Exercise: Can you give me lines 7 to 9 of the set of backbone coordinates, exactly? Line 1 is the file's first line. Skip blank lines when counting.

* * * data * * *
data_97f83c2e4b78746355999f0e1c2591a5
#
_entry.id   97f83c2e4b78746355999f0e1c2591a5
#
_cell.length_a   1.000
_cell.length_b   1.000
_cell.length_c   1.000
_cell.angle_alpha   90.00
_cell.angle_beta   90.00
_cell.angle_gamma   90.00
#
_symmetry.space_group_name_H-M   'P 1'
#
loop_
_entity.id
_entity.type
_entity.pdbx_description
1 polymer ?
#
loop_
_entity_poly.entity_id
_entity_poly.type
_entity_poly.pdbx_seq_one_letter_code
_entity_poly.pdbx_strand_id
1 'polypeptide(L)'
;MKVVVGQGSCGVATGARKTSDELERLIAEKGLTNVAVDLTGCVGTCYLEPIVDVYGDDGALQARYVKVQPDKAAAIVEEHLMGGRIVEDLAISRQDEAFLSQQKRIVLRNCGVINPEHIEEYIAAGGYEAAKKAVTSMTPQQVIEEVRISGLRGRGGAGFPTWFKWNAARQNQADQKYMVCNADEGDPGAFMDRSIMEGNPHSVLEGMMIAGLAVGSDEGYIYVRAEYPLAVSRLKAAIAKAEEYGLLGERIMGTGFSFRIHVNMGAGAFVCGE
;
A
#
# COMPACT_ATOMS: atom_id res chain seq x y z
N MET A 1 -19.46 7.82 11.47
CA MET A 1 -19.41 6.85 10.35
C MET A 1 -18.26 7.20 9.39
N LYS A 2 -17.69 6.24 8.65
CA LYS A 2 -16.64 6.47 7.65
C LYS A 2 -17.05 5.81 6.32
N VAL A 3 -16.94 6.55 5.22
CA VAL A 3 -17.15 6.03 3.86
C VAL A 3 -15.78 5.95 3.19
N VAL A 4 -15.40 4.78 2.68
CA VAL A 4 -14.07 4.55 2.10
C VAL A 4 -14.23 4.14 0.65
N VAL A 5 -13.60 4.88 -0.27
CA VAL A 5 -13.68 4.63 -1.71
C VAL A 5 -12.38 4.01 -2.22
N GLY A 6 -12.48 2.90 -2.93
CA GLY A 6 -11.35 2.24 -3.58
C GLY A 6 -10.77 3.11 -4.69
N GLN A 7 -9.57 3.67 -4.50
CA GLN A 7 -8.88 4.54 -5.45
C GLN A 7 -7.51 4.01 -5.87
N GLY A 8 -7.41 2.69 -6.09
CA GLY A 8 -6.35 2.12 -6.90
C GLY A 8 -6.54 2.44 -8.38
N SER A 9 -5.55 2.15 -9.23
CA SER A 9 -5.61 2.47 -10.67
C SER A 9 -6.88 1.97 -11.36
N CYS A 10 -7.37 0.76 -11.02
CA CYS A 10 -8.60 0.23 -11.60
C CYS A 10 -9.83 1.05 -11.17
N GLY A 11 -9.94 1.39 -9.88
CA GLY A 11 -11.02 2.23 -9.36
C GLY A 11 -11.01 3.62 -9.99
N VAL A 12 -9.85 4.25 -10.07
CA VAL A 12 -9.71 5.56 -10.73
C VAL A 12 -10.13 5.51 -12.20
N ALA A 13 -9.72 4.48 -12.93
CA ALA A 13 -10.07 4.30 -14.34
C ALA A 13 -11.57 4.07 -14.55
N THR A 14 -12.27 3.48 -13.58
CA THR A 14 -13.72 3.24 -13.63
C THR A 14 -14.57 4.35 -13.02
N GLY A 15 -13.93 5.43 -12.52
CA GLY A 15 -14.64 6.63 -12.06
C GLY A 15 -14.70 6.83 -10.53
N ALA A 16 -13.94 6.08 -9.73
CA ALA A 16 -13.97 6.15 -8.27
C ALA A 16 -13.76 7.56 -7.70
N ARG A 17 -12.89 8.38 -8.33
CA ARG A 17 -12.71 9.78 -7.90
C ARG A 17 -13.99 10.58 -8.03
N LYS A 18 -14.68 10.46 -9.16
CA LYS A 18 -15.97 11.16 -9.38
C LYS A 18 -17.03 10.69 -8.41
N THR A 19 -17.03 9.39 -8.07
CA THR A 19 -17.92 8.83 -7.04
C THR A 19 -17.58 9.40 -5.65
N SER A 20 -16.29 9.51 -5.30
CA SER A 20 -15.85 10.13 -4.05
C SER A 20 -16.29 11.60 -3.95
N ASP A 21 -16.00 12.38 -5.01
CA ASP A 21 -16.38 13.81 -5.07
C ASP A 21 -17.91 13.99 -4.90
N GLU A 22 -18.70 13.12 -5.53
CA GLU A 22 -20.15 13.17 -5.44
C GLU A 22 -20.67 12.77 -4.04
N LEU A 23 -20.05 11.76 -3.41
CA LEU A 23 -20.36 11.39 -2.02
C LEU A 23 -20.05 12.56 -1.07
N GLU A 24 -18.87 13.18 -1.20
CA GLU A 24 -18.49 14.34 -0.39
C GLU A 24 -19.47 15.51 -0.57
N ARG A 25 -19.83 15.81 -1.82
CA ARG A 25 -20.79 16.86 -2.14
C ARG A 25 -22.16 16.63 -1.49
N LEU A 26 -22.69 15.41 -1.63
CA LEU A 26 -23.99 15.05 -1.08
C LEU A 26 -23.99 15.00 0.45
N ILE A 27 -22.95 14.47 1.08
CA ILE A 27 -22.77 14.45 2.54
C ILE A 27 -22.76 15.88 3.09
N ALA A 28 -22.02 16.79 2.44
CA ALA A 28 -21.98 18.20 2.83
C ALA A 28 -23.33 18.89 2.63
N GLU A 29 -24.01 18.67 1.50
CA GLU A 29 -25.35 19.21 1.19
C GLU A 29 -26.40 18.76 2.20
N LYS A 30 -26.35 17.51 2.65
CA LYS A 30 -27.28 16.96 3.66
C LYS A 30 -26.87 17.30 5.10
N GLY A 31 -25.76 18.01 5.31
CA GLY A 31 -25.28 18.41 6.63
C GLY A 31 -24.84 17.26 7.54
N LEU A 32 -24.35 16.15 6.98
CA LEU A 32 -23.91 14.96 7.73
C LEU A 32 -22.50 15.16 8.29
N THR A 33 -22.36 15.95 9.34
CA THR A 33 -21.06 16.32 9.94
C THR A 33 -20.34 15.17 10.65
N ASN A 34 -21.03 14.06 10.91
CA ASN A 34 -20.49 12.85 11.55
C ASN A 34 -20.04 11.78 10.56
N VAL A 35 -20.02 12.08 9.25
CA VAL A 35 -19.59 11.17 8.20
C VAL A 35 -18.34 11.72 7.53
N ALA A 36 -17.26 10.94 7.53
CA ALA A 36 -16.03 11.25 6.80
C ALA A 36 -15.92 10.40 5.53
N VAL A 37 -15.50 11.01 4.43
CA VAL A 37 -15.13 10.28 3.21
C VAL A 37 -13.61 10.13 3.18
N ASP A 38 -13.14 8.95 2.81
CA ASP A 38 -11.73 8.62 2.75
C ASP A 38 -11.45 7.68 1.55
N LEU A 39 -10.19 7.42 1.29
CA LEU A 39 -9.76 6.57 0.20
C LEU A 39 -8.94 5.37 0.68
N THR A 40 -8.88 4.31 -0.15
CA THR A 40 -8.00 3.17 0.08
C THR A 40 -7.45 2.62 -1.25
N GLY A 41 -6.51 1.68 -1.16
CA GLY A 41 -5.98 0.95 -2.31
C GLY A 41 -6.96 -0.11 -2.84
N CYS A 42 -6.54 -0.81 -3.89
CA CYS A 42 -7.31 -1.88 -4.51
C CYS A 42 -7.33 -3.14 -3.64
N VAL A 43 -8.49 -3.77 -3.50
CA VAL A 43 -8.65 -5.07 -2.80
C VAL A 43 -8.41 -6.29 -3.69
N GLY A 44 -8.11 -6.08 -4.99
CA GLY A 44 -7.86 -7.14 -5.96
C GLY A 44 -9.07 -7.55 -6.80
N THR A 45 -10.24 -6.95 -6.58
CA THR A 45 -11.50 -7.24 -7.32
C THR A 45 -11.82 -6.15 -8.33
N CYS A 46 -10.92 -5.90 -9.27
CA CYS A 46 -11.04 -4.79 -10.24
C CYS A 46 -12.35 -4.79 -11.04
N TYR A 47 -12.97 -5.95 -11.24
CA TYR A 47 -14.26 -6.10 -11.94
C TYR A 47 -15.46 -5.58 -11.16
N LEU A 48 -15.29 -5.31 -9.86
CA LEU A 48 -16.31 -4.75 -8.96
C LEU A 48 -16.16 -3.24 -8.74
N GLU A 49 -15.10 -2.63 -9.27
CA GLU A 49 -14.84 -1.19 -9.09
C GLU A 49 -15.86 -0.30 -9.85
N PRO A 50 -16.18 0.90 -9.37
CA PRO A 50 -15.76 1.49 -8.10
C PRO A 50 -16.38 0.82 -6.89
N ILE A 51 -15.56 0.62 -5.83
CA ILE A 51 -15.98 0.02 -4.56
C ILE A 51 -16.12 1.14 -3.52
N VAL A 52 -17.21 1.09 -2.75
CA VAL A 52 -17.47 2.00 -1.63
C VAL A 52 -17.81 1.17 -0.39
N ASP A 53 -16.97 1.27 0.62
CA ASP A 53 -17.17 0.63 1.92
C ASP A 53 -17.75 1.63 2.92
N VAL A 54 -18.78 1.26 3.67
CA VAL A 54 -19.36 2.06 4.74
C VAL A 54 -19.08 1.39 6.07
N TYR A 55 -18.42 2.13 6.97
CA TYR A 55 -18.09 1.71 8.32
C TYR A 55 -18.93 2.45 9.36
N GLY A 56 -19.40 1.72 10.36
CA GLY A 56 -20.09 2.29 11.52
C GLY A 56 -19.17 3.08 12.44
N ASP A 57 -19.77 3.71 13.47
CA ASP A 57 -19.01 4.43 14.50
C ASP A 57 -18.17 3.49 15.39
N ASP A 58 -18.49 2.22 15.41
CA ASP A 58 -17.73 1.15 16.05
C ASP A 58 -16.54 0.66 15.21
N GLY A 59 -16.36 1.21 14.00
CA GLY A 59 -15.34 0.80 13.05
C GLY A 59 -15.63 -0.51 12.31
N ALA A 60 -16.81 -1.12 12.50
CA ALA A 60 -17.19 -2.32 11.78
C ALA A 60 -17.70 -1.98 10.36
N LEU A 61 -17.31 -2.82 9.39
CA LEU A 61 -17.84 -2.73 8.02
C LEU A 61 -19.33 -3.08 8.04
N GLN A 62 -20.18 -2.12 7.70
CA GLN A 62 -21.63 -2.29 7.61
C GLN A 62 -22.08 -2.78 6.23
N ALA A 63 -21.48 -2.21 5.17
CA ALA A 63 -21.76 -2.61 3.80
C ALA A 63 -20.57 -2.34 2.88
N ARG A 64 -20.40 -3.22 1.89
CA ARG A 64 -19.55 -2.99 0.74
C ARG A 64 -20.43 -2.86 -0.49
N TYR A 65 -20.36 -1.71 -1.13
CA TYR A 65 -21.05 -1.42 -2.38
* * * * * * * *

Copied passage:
_cell.length_c   1.000
_cell.angle_alpha   90.00
_cell.angle_beta   90.00